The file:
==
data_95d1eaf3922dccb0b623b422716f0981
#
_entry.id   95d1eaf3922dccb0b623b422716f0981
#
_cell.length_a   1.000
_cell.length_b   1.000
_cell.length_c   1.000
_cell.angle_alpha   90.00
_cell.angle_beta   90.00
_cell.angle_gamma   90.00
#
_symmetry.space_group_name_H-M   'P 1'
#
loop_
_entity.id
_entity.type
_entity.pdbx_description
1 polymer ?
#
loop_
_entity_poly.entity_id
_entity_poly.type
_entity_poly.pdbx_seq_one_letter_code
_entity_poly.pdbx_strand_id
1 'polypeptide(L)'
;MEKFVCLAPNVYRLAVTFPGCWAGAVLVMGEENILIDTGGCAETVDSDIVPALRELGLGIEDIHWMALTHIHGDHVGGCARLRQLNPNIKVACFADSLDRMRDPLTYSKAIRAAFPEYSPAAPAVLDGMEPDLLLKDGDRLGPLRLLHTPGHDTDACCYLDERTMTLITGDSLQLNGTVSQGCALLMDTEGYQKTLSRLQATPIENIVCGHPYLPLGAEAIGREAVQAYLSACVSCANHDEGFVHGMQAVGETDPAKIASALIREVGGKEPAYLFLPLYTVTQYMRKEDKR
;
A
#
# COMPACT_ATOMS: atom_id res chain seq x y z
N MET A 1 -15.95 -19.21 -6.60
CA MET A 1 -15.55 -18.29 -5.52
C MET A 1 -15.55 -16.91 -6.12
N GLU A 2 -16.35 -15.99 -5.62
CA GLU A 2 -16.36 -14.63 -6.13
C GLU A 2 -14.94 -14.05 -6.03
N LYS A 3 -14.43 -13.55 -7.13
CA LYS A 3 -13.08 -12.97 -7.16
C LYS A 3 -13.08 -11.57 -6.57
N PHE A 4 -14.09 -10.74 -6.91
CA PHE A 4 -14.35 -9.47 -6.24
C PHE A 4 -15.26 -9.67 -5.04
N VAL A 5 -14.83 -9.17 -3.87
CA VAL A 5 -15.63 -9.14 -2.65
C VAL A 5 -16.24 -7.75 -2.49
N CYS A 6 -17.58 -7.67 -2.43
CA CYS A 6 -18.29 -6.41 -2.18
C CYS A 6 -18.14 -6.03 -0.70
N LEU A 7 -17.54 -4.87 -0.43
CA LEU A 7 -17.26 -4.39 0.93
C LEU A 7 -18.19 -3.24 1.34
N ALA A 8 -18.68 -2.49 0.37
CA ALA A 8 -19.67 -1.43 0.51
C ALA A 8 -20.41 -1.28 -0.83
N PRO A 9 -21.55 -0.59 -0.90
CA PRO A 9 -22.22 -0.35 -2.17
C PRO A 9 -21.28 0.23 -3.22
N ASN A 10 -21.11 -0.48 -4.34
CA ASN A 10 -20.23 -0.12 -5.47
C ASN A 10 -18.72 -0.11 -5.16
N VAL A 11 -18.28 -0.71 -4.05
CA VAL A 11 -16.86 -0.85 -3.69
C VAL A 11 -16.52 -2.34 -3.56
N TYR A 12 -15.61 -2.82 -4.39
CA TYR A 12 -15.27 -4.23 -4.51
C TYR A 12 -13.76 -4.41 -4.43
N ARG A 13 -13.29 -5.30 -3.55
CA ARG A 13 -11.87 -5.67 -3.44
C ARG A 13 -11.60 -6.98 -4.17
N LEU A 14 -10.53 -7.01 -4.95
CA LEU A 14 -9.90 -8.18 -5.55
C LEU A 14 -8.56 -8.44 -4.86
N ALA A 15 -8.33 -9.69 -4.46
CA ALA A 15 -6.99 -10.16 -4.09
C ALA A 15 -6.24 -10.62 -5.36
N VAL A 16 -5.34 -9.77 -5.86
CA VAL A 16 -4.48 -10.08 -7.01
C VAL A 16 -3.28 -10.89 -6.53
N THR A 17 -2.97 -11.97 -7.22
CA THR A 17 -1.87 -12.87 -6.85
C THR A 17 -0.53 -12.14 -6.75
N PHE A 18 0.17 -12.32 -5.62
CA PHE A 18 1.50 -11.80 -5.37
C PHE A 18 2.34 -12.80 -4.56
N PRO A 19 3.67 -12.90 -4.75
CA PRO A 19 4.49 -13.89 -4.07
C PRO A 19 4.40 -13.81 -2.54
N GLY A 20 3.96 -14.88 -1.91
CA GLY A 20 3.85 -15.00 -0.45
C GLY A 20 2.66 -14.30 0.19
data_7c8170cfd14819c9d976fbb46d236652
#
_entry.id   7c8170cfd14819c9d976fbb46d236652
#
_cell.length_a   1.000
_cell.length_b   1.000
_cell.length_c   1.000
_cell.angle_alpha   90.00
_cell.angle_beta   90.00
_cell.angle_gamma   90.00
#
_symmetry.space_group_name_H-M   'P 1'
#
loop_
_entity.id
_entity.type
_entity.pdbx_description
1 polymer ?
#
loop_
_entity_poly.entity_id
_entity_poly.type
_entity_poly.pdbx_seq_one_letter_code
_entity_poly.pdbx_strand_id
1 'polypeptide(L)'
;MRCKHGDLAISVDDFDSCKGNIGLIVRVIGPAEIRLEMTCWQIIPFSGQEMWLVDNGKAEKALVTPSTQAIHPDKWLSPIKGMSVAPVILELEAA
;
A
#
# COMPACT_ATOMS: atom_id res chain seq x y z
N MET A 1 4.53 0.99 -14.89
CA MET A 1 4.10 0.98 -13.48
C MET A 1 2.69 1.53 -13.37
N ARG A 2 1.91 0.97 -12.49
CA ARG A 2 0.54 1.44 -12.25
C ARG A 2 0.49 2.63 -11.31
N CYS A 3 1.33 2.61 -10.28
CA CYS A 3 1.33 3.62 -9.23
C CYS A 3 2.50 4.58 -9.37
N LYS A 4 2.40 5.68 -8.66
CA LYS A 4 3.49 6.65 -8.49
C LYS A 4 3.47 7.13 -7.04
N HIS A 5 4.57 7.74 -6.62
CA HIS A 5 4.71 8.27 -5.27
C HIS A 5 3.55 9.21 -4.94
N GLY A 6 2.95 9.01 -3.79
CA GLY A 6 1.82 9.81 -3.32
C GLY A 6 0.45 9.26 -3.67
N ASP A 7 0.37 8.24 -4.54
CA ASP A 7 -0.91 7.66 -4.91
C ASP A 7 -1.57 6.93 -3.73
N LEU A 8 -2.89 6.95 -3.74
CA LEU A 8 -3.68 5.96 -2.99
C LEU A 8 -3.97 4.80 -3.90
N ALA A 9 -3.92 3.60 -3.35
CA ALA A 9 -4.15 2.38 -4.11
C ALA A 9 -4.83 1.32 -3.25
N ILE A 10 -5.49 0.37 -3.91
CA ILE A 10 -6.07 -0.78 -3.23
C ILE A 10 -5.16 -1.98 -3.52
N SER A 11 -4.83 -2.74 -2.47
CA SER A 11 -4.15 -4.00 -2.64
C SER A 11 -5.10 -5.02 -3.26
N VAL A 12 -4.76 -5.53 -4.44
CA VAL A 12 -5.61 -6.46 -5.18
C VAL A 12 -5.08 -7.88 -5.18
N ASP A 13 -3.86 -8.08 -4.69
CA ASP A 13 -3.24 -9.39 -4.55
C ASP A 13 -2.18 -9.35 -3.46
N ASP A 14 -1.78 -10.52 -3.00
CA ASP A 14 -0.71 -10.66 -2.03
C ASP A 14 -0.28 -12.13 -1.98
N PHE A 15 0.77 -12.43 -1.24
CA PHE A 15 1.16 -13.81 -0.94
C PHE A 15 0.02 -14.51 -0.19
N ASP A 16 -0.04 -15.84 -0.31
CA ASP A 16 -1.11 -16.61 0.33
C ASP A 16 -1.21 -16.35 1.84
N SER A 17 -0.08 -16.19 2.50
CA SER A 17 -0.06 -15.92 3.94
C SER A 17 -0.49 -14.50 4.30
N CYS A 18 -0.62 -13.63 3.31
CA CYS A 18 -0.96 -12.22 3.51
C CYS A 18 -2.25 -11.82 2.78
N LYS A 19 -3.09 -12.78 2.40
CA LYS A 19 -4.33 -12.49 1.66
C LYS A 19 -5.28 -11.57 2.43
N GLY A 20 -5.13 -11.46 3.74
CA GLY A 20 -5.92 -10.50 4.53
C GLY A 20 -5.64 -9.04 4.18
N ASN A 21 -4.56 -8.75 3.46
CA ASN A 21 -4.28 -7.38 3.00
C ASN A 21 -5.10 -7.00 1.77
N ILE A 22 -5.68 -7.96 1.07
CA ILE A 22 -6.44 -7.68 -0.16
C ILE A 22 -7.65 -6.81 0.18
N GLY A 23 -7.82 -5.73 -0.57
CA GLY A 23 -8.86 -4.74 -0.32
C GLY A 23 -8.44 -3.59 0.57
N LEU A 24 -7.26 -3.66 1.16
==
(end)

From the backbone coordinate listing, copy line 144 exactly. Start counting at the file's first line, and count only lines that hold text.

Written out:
C LEU A 8 -3.97 4.80 -3.90